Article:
« Reply #78 on: November 13, 2012, 02:20:29 PM »
One more note from the dinner=evening camp

I have issued and recieved invitations for dinner as just dinner, but those are issued differently. For a guest who was around when dinner is about to be served "Did you want to stay and eat with us? We have plenty" or to a guest who has an event nearby "Oh why don't you swing by and eat dinner with us before the play?"

There is an emphasis on eating and an understanding that it is a partial invite "Come, eat, leave-we are all busy"

I think what is also throwing me is being at someone's home from 7 to 10pm is being there for the evening.  I get the impression your idea of how long the "evening" is is different from mine.

Nope, 7-10 is a reasonable period of time to me (maybe on the shortish end, but not short).

The epic dinner parties are not the norm. I just mention them as what I consider within the possibility of a dinner party.

I think that, as a rule of thumb,  I would expect to spend more time at a dinner party than at a North American  restaurant. So at a  standard restaurant, you are usually in and out in an hour or so and I would expect dinner to at a friends house to be longer than that.

 

Dandelion

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Re: What does "come over for dinner" mean to you?
« Reply #79 on: November 13, 2012, 02:26:13 PM »
I am also a Canadian, born and raised in Southern Ontario, and living on the west coast with my husband for the last twenty years.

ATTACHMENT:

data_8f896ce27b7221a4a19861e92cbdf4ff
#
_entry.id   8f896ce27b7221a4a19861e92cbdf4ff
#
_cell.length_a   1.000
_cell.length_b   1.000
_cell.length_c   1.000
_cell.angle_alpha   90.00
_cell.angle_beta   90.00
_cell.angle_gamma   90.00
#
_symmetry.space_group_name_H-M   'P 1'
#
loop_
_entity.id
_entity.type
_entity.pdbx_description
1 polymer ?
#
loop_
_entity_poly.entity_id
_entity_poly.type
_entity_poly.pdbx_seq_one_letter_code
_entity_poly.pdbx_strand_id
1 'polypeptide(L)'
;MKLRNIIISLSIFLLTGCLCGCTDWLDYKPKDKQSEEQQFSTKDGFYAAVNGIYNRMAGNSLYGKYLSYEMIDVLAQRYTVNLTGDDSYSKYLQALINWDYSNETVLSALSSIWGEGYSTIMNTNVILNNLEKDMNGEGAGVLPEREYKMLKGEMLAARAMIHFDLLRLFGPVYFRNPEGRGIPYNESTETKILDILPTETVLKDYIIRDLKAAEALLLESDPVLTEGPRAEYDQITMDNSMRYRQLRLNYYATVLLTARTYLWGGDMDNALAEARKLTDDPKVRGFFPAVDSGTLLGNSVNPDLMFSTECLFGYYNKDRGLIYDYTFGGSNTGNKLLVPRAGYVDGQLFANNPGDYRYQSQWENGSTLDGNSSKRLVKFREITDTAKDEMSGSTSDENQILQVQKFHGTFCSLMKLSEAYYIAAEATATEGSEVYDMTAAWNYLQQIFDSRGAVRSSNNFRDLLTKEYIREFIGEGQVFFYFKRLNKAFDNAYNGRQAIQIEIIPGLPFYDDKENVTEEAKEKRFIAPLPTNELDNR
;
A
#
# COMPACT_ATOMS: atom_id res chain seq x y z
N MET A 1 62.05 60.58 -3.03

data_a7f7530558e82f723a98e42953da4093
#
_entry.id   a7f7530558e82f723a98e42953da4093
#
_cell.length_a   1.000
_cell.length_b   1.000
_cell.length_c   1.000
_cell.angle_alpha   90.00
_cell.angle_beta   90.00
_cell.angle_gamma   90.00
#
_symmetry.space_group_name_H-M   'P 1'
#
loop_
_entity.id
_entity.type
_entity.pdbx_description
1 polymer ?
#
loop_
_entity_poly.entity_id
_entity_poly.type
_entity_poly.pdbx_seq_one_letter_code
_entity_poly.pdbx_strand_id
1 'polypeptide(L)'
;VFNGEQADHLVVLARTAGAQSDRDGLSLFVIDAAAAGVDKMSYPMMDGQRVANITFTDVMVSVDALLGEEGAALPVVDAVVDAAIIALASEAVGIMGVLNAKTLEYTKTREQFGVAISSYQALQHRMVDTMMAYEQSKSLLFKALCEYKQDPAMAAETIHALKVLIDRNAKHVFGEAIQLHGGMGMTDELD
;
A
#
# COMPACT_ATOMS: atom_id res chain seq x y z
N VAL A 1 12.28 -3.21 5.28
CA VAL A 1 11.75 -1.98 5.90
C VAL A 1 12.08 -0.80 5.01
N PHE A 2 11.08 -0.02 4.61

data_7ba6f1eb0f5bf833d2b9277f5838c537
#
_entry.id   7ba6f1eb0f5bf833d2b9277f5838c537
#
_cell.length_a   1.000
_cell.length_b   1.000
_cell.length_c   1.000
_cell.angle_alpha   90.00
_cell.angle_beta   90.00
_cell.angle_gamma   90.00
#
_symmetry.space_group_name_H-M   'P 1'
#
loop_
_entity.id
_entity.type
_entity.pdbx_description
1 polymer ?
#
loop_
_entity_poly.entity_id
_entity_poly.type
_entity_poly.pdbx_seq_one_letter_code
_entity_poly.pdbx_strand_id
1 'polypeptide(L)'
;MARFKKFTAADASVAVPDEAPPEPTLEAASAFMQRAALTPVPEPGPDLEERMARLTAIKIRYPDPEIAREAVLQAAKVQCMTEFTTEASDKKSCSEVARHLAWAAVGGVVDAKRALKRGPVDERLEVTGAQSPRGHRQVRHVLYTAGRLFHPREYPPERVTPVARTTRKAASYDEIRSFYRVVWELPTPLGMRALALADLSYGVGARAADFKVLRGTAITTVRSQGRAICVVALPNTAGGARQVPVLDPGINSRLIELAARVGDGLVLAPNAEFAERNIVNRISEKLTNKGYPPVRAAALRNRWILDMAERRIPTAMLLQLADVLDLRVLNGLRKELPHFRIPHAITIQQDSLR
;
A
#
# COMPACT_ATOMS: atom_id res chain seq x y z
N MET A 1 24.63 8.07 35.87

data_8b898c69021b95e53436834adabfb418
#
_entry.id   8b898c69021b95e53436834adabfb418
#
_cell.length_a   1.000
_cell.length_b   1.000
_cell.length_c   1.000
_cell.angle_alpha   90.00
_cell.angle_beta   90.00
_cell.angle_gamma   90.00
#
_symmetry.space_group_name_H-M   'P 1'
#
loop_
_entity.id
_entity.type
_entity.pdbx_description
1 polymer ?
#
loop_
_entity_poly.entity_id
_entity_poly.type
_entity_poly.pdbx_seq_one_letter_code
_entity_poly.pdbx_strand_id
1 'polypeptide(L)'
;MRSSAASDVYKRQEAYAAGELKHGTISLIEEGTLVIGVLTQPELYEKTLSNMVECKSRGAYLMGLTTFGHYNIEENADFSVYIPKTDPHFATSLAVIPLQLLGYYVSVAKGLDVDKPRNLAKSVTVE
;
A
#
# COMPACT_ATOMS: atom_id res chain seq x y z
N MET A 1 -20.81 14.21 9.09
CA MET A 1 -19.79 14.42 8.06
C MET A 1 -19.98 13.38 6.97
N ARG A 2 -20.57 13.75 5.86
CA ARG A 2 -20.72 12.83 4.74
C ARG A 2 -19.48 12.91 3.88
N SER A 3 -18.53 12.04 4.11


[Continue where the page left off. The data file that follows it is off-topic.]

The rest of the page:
To me, "come over for dinner" means come over, short socialising session with a drink while dinner is made ready for presentation, a fairly leisurely time spent eating, followed by another socialising time, usually an hour or two. It's a specific invitation for a fairly formal home-cooked dinner. Tablecloths and wine are involved.

There are variations, of course. Once, after having done the "come over for dinner" thing the day before, for example, I found myself left with more food than I could possibly eat before it went bad. I had another friend who was interested in the particular style of cooking, so I asked him to come over the next day, to help me eat the leftovers. He did the thing that people are calling 'eat and run,' but I don't think - as he is a young bachelor - that he gets invited to non-family dinner meals very often. I was more amused than anything, and feeding him certainly did put a large dent in the leftovers!

 I sew with a close friend on a particular weekday evening, and she knows that she is welcome to share dinner with me that evening if she wishes. It is extremely informal - she gets whatever I'm having that evening for myself, which might be nothing more than a can of tinned soup with buttered bread. Since we normally eat at completely different times (dinner to me is early - 5-6pm, while she eats at 9pm or later!) there are days when she doesn't share my dinner at all as she had eaten a late lunch, or will be planning dinner later at home. (My husband doesn't generally figure into normal meals, as he and I eat completely different foods, and he makes his own dinner. It sounds strange, I know, but it works for us.)

We have no ceremony when we do this, and she is welcome to wander around my kitchen to find what she needs if she decides she wants something later. So while it's an invitation for dinner, it's more like having a family member at home than a guest.

Margo

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Re: What does "come over for dinner" mean to you?
« Reply #80 on: November 13, 2012, 02:55:18 PM »
Slightly off topic but as an Ulsterwoman who went to live in England... the rules about 'would you like' are different! Caught me out completely.

I'll ask if you would like a cup of coffee or tea if you enter my house... well just about for any reason other than because you're trying to sell me something. Now the way I was brought up? You say no, no, you couldn't trouble me, and that's you being polite. So I assure you that it's no trouble and then you may say yes or no as you please.